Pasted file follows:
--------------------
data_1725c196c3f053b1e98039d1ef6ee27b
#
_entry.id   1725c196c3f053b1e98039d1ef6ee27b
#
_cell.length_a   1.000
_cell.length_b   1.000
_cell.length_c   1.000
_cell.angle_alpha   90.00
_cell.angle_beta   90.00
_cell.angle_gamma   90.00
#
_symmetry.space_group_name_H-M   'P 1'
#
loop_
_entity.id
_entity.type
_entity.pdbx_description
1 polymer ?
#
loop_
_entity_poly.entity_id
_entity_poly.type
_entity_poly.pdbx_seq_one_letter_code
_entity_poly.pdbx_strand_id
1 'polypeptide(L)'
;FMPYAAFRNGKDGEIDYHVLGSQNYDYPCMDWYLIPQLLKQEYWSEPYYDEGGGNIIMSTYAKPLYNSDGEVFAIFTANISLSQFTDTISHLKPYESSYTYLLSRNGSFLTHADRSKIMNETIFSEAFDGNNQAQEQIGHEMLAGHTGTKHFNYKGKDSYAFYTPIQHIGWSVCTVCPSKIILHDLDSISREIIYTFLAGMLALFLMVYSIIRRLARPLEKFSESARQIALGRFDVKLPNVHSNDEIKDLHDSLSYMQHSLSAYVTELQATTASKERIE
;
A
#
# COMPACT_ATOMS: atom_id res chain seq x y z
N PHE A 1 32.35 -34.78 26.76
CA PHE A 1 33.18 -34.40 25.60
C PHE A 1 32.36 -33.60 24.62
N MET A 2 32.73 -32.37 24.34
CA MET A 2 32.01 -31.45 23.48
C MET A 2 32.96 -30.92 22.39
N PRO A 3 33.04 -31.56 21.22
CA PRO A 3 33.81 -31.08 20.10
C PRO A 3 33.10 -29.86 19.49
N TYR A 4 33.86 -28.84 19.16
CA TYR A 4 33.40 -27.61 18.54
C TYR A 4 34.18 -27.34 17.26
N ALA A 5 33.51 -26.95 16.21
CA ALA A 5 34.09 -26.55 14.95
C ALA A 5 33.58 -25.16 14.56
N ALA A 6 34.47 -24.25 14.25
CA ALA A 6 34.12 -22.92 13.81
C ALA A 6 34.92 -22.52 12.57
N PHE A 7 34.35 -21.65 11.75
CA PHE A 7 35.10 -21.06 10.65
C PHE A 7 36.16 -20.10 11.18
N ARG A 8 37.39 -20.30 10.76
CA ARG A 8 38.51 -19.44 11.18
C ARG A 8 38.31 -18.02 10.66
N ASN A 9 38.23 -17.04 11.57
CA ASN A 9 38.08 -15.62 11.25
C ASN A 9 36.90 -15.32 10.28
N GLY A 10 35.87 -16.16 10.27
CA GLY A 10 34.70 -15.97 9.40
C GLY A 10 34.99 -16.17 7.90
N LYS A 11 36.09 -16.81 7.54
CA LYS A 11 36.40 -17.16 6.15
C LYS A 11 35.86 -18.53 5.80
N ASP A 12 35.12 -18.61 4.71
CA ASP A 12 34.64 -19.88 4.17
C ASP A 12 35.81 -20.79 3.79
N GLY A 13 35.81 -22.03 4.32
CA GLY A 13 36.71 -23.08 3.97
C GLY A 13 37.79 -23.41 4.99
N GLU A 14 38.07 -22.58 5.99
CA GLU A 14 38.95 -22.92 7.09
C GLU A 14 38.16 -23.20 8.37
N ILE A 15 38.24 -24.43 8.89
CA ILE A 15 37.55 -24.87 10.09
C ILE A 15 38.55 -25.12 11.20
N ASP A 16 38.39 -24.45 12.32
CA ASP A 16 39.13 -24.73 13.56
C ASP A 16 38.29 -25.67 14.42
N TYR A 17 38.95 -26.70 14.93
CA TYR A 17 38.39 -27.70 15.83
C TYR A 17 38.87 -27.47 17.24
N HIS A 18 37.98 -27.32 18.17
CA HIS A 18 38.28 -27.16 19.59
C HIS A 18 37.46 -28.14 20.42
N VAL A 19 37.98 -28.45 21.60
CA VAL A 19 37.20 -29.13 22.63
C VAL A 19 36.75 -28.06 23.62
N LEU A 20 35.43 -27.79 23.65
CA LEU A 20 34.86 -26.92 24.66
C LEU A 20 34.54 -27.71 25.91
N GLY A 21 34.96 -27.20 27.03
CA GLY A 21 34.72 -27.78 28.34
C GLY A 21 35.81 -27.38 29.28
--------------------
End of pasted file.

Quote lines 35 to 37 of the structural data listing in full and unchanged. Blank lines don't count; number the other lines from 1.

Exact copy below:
CA MET A 2 32.01 -31.45 23.48
C MET A 2 32.96 -30.92 22.39
N PRO A 3 33.04 -31.56 21.22